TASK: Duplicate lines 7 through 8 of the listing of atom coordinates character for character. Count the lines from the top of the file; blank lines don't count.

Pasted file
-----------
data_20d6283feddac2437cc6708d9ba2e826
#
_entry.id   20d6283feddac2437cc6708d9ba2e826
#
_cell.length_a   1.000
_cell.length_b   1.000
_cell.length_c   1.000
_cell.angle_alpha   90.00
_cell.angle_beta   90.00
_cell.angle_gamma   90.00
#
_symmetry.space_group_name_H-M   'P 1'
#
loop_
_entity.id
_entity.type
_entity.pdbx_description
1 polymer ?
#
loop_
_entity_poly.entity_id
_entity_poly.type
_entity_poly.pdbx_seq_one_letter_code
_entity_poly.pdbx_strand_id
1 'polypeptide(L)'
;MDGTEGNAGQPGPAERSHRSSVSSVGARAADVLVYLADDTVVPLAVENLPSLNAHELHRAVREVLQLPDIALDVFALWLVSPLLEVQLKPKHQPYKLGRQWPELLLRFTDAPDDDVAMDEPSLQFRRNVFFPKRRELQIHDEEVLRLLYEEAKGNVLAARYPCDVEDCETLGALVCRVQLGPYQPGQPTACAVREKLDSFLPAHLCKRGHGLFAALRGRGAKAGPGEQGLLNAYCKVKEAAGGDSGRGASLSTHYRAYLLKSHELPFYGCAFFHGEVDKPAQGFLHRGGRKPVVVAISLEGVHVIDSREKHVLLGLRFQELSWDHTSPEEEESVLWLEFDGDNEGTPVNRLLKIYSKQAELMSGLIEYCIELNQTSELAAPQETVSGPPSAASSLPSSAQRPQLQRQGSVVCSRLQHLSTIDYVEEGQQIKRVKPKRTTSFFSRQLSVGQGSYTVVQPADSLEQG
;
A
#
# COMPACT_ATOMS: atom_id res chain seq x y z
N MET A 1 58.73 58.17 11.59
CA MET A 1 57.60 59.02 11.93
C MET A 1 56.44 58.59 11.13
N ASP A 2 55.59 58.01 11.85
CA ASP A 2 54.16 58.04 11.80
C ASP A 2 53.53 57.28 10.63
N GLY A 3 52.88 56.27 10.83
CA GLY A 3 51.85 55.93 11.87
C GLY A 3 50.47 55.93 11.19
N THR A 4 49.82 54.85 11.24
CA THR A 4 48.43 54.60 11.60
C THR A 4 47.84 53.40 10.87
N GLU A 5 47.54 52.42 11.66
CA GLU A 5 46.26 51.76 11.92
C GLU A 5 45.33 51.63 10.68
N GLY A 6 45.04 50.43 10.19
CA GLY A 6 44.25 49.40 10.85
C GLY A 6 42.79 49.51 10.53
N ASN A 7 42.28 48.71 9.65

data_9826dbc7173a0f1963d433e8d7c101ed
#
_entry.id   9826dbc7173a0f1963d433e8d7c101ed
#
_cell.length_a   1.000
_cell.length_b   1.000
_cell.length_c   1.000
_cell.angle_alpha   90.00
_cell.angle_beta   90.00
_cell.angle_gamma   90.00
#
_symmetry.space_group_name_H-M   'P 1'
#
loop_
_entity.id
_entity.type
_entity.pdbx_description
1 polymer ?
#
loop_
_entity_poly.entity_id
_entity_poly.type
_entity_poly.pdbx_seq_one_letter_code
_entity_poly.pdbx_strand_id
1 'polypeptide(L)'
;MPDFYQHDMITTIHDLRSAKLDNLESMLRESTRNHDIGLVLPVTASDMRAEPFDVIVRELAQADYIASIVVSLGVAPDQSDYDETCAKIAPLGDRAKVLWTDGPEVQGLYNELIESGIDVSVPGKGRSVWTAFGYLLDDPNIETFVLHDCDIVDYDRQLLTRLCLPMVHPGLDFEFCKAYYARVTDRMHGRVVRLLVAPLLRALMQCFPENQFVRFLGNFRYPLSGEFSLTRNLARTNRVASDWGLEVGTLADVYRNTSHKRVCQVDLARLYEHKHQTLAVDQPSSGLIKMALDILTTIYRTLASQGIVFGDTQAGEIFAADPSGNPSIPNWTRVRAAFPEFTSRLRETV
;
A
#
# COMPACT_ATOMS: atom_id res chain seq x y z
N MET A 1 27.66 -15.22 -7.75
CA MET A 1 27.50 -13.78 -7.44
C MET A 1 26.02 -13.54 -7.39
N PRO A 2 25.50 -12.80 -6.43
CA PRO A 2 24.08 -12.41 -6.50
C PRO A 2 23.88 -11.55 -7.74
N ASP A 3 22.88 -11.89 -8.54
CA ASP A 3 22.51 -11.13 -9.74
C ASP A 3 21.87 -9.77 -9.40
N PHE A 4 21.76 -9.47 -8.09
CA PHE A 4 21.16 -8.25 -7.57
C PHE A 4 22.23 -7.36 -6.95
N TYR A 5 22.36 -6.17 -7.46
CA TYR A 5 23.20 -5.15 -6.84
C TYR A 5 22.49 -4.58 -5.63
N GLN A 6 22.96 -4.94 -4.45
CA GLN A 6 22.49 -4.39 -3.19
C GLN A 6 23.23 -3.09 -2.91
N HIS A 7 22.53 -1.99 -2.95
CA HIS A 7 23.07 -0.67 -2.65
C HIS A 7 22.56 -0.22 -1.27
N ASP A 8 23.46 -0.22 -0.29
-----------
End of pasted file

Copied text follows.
_cell.length_c   1.000
_cell.angle_alpha   90.00